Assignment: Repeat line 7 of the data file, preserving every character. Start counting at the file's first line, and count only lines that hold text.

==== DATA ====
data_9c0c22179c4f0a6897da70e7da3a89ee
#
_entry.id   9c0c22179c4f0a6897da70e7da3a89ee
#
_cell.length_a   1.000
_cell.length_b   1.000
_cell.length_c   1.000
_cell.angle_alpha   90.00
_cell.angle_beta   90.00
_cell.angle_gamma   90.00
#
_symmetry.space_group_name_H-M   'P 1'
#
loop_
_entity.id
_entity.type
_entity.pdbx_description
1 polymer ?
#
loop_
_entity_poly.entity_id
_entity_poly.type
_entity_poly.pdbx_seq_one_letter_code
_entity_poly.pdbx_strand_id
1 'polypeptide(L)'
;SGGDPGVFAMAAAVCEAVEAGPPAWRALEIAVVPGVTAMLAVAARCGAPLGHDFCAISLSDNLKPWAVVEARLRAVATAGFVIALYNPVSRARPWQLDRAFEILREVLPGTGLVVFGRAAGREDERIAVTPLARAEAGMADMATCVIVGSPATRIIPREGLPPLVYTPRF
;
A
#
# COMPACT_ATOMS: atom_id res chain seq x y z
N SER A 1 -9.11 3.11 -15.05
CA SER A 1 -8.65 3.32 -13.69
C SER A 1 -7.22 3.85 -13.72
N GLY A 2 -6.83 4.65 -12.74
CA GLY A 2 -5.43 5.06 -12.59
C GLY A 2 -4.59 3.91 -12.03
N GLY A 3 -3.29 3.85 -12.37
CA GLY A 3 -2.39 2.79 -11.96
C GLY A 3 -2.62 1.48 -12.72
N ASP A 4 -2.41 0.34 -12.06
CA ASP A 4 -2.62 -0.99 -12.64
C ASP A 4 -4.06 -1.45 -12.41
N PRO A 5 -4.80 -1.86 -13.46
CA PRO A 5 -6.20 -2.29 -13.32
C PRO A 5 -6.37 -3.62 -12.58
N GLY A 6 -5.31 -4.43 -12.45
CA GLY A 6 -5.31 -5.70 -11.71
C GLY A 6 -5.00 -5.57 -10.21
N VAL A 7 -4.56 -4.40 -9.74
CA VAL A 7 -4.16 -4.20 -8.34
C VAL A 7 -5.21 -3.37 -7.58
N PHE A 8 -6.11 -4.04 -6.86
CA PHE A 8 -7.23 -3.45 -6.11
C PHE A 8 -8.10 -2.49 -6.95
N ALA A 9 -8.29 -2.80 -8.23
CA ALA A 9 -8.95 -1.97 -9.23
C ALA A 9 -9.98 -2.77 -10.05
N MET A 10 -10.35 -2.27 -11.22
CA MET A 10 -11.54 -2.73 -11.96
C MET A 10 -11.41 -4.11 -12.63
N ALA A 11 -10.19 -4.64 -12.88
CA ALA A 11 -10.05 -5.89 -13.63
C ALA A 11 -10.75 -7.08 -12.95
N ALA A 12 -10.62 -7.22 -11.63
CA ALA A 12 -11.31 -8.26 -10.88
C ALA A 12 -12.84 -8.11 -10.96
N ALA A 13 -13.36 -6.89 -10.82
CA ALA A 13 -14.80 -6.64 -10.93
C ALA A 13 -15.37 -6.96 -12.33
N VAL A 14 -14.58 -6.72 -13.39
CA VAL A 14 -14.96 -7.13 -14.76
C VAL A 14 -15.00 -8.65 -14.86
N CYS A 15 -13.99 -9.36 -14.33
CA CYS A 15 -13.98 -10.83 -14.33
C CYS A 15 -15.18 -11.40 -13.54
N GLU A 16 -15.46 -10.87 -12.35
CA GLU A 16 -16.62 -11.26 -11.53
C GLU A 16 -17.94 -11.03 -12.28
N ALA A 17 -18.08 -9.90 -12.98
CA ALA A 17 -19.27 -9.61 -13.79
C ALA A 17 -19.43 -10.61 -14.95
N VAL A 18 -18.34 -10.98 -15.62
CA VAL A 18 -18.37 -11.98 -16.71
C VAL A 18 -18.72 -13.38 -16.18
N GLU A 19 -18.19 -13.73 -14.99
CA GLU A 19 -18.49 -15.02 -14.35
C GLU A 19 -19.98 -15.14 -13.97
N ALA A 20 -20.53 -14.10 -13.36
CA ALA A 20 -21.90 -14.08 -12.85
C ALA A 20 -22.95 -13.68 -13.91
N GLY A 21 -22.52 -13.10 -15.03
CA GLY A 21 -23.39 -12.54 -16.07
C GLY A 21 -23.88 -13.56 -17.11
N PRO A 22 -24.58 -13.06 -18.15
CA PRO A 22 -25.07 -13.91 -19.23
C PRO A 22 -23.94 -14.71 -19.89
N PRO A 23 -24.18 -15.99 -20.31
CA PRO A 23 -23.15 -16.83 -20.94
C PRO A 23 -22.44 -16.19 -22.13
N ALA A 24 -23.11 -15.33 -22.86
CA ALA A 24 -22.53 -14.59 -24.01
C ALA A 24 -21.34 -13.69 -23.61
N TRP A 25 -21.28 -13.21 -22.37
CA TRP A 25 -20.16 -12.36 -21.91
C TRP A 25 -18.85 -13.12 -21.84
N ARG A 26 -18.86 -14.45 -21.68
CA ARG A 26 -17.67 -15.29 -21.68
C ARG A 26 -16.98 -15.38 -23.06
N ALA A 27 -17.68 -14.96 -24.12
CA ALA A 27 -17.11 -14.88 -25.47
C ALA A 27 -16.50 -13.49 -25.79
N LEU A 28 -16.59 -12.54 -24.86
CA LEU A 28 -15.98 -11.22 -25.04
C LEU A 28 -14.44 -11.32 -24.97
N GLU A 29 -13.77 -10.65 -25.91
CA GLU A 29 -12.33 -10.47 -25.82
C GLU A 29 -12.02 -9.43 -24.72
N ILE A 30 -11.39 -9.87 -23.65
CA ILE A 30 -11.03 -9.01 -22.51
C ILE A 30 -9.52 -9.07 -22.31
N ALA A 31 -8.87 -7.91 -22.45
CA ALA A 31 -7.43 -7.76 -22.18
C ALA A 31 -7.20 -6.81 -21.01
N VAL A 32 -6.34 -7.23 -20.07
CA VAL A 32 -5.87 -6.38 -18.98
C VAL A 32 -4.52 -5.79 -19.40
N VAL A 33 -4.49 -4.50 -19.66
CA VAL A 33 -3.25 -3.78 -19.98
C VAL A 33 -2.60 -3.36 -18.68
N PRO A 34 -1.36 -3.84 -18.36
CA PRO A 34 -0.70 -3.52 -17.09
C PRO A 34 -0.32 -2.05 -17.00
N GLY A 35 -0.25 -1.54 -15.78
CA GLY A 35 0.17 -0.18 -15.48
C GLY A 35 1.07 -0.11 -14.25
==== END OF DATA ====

_cell.length_c   1.000